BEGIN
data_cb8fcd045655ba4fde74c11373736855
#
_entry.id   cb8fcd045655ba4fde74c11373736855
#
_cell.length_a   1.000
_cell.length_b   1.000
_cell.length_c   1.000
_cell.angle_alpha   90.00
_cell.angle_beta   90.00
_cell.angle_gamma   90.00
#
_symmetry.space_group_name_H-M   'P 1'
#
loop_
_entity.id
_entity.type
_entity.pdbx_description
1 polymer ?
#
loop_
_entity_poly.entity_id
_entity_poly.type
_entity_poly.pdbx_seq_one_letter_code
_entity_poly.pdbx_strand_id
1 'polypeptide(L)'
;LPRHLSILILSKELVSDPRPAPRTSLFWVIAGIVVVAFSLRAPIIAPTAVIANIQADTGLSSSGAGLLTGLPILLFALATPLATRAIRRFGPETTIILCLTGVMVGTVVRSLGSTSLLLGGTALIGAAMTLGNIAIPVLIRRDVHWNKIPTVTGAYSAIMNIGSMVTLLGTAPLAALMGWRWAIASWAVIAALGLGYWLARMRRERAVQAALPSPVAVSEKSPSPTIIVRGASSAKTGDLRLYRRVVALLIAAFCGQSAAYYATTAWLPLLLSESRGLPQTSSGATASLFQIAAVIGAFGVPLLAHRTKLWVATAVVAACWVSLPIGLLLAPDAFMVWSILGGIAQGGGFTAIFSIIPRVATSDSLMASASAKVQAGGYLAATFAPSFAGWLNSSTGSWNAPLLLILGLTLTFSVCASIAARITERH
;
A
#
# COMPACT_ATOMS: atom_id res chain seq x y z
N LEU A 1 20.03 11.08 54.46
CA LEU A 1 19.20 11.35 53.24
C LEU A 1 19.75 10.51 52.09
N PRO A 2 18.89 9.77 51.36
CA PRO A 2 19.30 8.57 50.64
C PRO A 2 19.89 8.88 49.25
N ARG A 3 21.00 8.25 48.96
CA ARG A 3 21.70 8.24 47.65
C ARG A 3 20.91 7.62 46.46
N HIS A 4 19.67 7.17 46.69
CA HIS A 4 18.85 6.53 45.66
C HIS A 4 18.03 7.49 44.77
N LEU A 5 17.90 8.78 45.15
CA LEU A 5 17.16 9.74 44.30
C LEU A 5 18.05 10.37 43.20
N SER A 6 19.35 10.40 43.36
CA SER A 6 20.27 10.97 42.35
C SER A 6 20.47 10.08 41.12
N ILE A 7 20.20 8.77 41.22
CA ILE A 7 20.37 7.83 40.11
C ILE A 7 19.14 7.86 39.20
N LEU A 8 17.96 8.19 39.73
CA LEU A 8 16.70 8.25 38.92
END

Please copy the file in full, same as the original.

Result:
data_cb8fcd045655ba4fde74c11373736855
#
_entry.id   cb8fcd045655ba4fde74c11373736855
#
_cell.length_a   1.000
_cell.length_b   1.000
_cell.length_c   1.000
_cell.angle_alpha   90.00
_cell.angle_beta   90.00
_cell.angle_gamma   90.00
#
_symmetry.space_group_name_H-M   'P 1'
#
loop_
_entity.id
_entity.type
_entity.pdbx_description
1 polymer ?
#
loop_
_entity_poly.entity_id
_entity_poly.type
_entity_poly.pdbx_seq_one_letter_code
_entity_poly.pdbx_strand_id
1 'polypeptide(L)'
;LPRHLSILILSKELVSDPRPAPRTSLFWVIAGIVVVAFSLRAPIIAPTAVIANIQADTGLSSSGAGLLTGLPILLFALATPLATRAIRRFGPETTIILCLTGVMVGTVVRSLGSTSLLLGGTALIGAAMTLGNIAIPVLIRRDVHWNKIPTVTGAYSAIMNIGSMVTLLGTAPLAALMGWRWAIASWAVIAALGLGYWLARMRRERAVQAALPSPVAVSEKSPSPTIIVRGASSAKTGDLRLYRRVVALLIAAFCGQSAAYYATTAWLPLLLSESRGLPQTSSGATASLFQIAAVIGAFGVPLLAHRTKLWVATAVVAACWVSLPIGLLLAPDAFMVWSILGGIAQGGGFTAIFSIIPRVATSDSLMASASAKVQAGGYLAATFAPSFAGWLNSSTGSWNAPLLLILGLTLTFSVCASIAARITERH
;
A
#
# COMPACT_ATOMS: atom_id res chain seq x y z
N LEU A 1 20.03 11.08 54.46
CA LEU A 1 19.20 11.35 53.24
C LEU A 1 19.75 10.51 52.09
N PRO A 2 18.89 9.77 51.36
CA PRO A 2 19.30 8.57 50.64
C PRO A 2 19.89 8.88 49.25
N ARG A 3 21.00 8.25 48.96
CA ARG A 3 21.70 8.24 47.65
C ARG A 3 20.91 7.62 46.46
N HIS A 4 19.67 7.17 46.69
CA HIS A 4 18.85 6.53 45.66
C HIS A 4 18.03 7.49 44.77
N LEU A 5 17.90 8.78 45.15
CA LEU A 5 17.16 9.74 44.30
C LEU A 5 18.05 10.37 43.20
N SER A 6 19.35 10.40 43.36
CA SER A 6 20.27 10.97 42.35
C SER A 6 20.47 10.08 41.12
N ILE A 7 20.20 8.77 41.22
CA ILE A 7 20.37 7.83 40.11
C ILE A 7 19.14 7.86 39.20
N LEU A 8 17.96 8.19 39.73
CA LEU A 8 16.70 8.25 38.92